Selma Blair Disclosed The Dangerous Symptom That Led To Her Ms Diagnosis

Selma Blair an actress who has multiple sclerosis has quit Dancing With the Stars after four weeks, as her doctors told her to. Blair said on the show that she was told she had MS in 2018 and talked about her journey with the disease.

She said, “I was sick for so many years.” “I kept looking for ways to help myself, so getting a diagnosis of MS in 2018 was a huge relief. It was the start of getting better as a person.”

On Monday’s episode, the actress, who is known for her roles in Legally Blonde and the Hellboy movies, told everyone the news. She said, “I can’t go in with the other people.” “I did everything I could. When you have a long-term illness, there are some things you need to think about, and your body is definitely taking a hit. It’s way too much for my bones’ safety.”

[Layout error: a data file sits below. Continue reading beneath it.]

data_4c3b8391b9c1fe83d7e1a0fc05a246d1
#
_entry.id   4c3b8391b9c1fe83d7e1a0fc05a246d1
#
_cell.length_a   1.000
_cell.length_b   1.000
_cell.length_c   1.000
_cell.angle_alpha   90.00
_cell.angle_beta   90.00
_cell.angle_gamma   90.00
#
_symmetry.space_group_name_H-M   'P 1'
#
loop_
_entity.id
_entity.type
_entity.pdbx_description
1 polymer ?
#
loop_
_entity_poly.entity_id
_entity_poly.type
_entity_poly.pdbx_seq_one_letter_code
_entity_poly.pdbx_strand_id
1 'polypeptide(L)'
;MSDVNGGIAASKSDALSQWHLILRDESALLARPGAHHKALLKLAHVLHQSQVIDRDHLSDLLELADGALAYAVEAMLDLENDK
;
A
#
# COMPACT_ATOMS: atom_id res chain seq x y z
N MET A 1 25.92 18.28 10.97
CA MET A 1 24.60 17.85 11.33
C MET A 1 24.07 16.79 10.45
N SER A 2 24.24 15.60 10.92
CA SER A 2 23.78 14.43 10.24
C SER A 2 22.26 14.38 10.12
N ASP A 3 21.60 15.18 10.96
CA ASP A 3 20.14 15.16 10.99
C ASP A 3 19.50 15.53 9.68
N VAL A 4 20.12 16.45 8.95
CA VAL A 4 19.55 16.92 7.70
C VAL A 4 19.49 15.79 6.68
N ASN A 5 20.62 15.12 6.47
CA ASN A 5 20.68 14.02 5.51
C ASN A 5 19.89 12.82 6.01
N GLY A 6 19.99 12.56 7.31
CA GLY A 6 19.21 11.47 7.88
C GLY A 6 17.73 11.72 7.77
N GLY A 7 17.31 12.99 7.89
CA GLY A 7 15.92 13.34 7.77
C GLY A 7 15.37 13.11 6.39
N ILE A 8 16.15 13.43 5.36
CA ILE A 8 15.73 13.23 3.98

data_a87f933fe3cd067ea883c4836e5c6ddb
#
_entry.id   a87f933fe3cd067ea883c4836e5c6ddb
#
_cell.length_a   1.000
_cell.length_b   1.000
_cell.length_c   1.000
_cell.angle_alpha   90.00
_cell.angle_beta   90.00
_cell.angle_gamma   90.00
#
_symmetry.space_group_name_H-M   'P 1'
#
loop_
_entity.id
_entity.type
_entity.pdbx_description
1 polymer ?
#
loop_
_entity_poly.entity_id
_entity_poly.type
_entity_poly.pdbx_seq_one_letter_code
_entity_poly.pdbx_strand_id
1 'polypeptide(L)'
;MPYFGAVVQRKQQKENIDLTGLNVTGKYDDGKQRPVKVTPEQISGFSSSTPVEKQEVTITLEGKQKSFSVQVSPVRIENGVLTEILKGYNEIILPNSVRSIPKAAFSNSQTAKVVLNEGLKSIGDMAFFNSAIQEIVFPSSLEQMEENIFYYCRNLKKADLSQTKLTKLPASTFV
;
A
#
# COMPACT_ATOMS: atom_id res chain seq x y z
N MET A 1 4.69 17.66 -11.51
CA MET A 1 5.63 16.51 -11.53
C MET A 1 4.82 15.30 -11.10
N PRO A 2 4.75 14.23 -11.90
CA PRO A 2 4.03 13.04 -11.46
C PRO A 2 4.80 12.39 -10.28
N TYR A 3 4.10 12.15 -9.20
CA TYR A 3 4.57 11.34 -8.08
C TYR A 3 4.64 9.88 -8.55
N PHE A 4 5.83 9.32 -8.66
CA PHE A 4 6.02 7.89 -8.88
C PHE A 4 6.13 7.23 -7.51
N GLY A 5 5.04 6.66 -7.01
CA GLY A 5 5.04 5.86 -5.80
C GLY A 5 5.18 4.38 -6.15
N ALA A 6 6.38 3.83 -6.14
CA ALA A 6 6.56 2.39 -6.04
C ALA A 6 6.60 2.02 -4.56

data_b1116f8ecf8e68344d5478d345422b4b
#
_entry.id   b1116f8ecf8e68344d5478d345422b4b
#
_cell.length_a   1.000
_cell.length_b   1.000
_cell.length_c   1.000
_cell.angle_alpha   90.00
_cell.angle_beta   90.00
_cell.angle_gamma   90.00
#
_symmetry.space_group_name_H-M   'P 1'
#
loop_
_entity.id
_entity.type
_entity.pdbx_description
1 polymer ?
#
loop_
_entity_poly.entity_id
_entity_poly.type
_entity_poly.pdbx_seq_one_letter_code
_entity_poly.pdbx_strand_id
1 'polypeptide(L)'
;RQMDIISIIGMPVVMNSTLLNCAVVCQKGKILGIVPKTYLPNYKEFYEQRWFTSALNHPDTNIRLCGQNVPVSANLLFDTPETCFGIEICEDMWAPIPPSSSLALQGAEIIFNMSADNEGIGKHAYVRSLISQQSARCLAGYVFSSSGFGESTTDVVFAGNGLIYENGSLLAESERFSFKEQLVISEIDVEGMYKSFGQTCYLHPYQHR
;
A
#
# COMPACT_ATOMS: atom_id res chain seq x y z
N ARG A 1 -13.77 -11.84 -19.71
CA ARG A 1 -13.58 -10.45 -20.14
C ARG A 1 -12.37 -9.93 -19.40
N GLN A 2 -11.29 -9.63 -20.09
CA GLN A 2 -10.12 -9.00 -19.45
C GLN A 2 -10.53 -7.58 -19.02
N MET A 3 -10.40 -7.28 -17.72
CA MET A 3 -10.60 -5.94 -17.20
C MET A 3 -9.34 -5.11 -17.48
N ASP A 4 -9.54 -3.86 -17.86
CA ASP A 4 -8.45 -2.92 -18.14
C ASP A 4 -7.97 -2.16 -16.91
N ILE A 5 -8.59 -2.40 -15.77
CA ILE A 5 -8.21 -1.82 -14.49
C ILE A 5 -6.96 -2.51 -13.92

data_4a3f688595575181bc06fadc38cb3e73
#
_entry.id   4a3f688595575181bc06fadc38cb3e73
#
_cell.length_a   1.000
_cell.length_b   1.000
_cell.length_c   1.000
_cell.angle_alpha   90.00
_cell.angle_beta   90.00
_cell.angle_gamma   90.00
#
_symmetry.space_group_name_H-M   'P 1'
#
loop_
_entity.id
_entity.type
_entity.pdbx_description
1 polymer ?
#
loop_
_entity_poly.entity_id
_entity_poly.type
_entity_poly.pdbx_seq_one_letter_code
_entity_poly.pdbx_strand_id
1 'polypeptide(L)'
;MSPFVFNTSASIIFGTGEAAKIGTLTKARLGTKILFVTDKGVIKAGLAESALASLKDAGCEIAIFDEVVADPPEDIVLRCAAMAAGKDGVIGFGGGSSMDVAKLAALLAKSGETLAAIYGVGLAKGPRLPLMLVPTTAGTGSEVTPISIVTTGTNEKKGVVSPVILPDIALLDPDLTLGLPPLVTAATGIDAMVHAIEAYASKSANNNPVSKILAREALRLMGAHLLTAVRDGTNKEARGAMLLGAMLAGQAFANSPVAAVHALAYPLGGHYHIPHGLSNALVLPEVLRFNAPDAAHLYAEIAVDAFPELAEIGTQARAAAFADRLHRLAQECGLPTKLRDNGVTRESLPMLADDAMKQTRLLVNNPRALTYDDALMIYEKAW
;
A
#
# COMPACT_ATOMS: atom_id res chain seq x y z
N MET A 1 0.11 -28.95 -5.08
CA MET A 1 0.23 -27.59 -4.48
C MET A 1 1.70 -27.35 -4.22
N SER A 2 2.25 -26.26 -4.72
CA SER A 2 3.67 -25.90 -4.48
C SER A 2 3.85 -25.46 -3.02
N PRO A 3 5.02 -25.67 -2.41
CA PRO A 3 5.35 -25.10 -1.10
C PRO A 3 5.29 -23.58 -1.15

What Is Multiple Sclerosis Or MS?

The National Multiple Sclerosis Society says that MS is an autoimmune disease of the central nervous system that often makes people unable to work. The National Institutes of Health says that in MS, the body’s immune system attacks nerve endings in the central nervous system. This makes it hard for information to move through the brain and between the brain and the rest of the body.

Symptoms can be different, but they could be:

  • Fatigue
  • Numbness or tingling
  • Trouble walking
  • Weakness
  • Feelings of stiffness
  • Vision issues
  • Dizziness
  • Bowel problems
  • Pain
  • Emotional changes
  • Depression

What Causes It?

It’s not clear what causes MS, but the Mayo Clinic says it could be a mix of genetics and other risk factors like s*x, race, age, smoking, and certain infections.

What is multiple sclerosis, the illness that caused actress Selma Blair to  quit 'Dancing With the Stars?' - nj.com

What Is The Treatment?

MS has no treatment. When MS symptoms get worse, doctors may give you steroids to reduce inflammation or tell you to do physical therapy. Protein injections may be used as a preventive measure.

Treatment plans may involve a number of specialists, such as speech doctors, neurologists, and physiologists.

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